Table Manners, by Alan Ayckbourn, is the first in a trilogy of plays entitled The Norman Conquests. The play takes place in a country house in West Sussex, England where three grown-up siblings and their significant others all end up under the same roof. This is no ordinary weekend holiday as strong personalities, long-time rivalries and romantic entanglements converge and quickly boil over.
Directed by Neil Pankhurst, this fantastic six actor cast brings to life this witty and highly entertaining British comedy. The full play takes place in a comfortable dining room, designed by Meredith Brown. Once it began it didn’t take long before the audience was fully engrossed and laughing; which they continued to do for the next two hours.
Rebecca Tucker (Annie) and Molly Parker Myers (Sarah) wonderfully portrayed their sister-in-law characters. Their opposing views, mannerisms, and the ways that they believe flowers and place settings should be arranged make for great first scene. It is clear within the first few minutes who prefers to always be in control and have things done her way regardless of whose house she is in. When the other characters arrive into the scene tensions escalate to the point where by intermission, more than one character has become unhinged. Tom (Jason Plourde) is the rather in-different friend of Annie, who is constantly trying to figure out if he has interest in her and if so why won’t he make a move. Jason Plourde is pleasantly charming as the only character who seems to stay relaxed during the play; with the exception of one momentary misunderstanding. Richard Brundage superbly portrays Annie’s brother & Sarah’s husband Reg. Reg is a very relatable character in that he is just trying to make it through the weekend without too much family drama. Norman, incredibly played by Nicholas Wilder, often finds himself in the middle of the dysfunctional drama and rightly so; though he does feign his innocence in the thick of it. Suzanne Kimball who splendidly plays his wife Ruth, sister to Annie and Reg, joins in the weekend of family disorder and like Annie, knocks heads with Sarah most of the time.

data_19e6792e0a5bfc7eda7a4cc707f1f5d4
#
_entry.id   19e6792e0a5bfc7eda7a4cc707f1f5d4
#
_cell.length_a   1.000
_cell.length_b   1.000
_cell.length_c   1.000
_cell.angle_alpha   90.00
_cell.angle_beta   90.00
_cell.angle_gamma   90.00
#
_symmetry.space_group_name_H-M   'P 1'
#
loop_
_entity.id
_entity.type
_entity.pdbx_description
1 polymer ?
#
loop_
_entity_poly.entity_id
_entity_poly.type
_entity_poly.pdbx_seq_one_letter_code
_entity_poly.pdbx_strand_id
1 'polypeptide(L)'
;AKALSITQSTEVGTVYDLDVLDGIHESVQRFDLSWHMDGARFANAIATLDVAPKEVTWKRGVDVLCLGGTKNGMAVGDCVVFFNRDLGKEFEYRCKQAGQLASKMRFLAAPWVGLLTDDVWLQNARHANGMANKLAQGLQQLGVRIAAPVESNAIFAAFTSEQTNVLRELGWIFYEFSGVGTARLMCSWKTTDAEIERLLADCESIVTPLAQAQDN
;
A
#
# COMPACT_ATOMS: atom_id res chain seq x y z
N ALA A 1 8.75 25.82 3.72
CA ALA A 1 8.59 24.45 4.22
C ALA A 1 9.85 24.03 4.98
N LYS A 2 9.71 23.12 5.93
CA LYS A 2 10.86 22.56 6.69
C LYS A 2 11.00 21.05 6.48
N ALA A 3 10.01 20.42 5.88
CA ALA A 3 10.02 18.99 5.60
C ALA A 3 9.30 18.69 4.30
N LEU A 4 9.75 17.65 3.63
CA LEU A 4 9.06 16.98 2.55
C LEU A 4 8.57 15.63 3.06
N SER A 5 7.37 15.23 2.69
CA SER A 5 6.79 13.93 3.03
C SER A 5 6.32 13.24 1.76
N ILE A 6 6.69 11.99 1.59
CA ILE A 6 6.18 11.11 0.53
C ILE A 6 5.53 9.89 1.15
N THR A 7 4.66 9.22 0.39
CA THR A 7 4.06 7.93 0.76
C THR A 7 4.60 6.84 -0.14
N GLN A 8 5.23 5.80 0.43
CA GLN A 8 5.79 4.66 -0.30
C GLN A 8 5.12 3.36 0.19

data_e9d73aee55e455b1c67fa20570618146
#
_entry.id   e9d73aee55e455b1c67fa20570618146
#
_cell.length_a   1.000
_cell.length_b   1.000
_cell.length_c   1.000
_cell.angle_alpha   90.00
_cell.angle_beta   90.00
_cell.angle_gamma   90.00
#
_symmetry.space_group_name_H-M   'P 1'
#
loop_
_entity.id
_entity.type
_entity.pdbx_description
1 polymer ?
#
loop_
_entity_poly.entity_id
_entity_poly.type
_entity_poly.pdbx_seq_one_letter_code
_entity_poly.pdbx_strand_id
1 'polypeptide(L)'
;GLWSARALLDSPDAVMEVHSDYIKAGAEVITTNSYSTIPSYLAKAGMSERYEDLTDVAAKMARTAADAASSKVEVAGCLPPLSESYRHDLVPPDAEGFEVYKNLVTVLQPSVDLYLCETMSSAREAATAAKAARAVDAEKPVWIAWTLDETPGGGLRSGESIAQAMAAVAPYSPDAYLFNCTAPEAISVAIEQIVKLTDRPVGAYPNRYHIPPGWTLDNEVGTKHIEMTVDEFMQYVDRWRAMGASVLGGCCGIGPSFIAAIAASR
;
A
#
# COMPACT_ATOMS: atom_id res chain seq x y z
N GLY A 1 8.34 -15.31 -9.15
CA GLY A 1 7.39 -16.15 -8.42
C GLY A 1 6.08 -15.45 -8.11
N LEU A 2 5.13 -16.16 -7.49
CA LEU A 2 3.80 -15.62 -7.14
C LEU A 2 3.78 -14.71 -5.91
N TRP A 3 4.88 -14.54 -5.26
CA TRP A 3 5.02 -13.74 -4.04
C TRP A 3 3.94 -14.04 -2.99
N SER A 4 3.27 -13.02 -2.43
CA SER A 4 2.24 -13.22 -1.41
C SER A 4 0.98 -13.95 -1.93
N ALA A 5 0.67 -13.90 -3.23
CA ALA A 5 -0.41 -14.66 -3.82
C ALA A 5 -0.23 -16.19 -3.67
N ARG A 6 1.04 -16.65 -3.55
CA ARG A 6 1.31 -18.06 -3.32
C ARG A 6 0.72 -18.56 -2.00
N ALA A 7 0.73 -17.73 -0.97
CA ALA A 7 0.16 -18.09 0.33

As the chaos continues throughout the play the audience gets a clear understanding of why the trilogy is called The Norman Conquests. And if you want to know why you’ll just have to head over to the Winnipesaukee Playhouse sometime before July 25th to find out. It would be great to see this trilogy of amusing plays about family pandemonium produced at the Winnipesaukee playhouse in the coming years especially if this same group of talented actors reprised their roles.
For additional information and tickets to Table Manners visit winnipesaukeeplayhouse.org
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